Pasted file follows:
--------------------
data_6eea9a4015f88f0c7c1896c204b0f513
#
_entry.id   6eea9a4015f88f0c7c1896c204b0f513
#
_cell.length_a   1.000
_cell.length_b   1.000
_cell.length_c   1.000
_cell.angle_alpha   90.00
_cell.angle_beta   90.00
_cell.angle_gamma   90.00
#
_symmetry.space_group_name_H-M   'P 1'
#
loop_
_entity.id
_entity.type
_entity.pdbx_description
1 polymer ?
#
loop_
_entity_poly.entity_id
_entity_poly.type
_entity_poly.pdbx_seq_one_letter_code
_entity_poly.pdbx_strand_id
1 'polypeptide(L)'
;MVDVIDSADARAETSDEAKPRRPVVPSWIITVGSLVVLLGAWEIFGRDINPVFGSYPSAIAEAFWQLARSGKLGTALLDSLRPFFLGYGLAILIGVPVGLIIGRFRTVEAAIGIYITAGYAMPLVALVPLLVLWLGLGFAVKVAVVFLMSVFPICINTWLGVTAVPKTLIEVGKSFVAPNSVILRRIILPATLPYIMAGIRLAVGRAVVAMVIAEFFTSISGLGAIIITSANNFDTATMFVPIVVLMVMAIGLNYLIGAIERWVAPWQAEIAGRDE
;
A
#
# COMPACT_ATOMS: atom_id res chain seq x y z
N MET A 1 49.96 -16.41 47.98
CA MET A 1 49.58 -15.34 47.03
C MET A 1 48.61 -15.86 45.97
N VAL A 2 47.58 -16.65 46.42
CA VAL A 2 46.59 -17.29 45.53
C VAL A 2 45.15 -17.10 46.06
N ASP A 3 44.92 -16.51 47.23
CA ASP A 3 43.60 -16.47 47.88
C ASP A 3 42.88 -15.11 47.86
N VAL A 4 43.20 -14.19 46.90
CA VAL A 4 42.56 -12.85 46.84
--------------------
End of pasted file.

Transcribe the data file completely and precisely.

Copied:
data_6eea9a4015f88f0c7c1896c204b0f513
#
_entry.id   6eea9a4015f88f0c7c1896c204b0f513
#
_cell.length_a   1.000
_cell.length_b   1.000
_cell.length_c   1.000
_cell.angle_alpha   90.00
_cell.angle_beta   90.00
_cell.angle_gamma   90.00
#
_symmetry.space_group_name_H-M   'P 1'
#
loop_
_entity.id
_entity.type
_entity.pdbx_description
1 polymer ?
#
loop_
_entity_poly.entity_id
_entity_poly.type
_entity_poly.pdbx_seq_one_letter_code
_entity_poly.pdbx_strand_id
1 'polypeptide(L)'
;MVDVIDSADARAETSDEAKPRRPVVPSWIITVGSLVVLLGAWEIFGRDINPVFGSYPSAIAEAFWQLARSGKLGTALLDSLRPFFLGYGLAILIGVPVGLIIGRFRTVEAAIGIYITAGYAMPLVALVPLLVLWLGLGFAVKVAVVFLMSVFPICINTWLGVTAVPKTLIEVGKSFVAPNSVILRRIILPATLPYIMAGIRLAVGRAVVAMVIAEFFTSISGLGAIIITSANNFDTATMFVPIVVLMVMAIGLNYLIGAIERWVAPWQAEIAGRDE
;
A
#
# COMPACT_ATOMS: atom_id res chain seq x y z
N MET A 1 49.96 -16.41 47.98
CA MET A 1 49.58 -15.34 47.03
C MET A 1 48.61 -15.86 45.97
N VAL A 2 47.58 -16.65 46.42
CA VAL A 2 46.59 -17.29 45.53
C VAL A 2 45.15 -17.10 46.06
N ASP A 3 44.92 -16.51 47.23
CA ASP A 3 43.60 -16.47 47.88
C ASP A 3 42.88 -15.11 47.86
N VAL A 4 43.20 -14.19 46.90
CA VAL A 4 42.56 -12.85 46.84